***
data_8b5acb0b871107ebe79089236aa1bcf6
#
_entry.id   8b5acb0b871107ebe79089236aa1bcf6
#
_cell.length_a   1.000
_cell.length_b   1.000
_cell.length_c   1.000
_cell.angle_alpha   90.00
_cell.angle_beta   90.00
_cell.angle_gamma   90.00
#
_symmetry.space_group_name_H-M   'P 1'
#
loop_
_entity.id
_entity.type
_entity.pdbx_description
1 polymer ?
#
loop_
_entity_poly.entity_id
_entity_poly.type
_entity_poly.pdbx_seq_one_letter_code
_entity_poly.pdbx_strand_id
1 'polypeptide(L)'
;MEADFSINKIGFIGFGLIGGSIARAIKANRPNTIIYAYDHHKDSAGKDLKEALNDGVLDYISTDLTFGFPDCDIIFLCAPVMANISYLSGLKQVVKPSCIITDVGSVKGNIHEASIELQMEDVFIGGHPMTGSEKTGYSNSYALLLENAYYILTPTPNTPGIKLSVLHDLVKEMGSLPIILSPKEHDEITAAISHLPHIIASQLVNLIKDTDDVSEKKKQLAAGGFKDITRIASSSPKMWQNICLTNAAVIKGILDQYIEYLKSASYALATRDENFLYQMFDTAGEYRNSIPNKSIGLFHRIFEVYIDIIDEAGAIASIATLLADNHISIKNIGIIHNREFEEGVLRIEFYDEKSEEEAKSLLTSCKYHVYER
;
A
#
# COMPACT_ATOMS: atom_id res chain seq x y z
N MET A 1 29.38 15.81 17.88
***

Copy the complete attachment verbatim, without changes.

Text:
data_8b5acb0b871107ebe79089236aa1bcf6
#
_entry.id   8b5acb0b871107ebe79089236aa1bcf6
#
_cell.length_a   1.000
_cell.length_b   1.000
_cell.length_c   1.000
_cell.angle_alpha   90.00
_cell.angle_beta   90.00
_cell.angle_gamma   90.00
#
_symmetry.space_group_name_H-M   'P 1'
#
loop_
_entity.id
_entity.type
_entity.pdbx_description
1 polymer ?
#
loop_
_entity_poly.entity_id
_entity_poly.type
_entity_poly.pdbx_seq_one_letter_code
_entity_poly.pdbx_strand_id
1 'polypeptide(L)'
;MEADFSINKIGFIGFGLIGGSIARAIKANRPNTIIYAYDHHKDSAGKDLKEALNDGVLDYISTDLTFGFPDCDIIFLCAPVMANISYLSGLKQVVKPSCIITDVGSVKGNIHEASIELQMEDVFIGGHPMTGSEKTGYSNSYALLLENAYYILTPTPNTPGIKLSVLHDLVKEMGSLPIILSPKEHDEITAAISHLPHIIASQLVNLIKDTDDVSEKKKQLAAGGFKDITRIASSSPKMWQNICLTNAAVIKGILDQYIEYLKSASYALATRDENFLYQMFDTAGEYRNSIPNKSIGLFHRIFEVYIDIIDEAGAIASIATLLADNHISIKNIGIIHNREFEEGVLRIEFYDEKSEEEAKSLLTSCKYHVYER
;
A
#
# COMPACT_ATOMS: atom_id res chain seq x y z
N MET A 1 29.38 15.81 17.88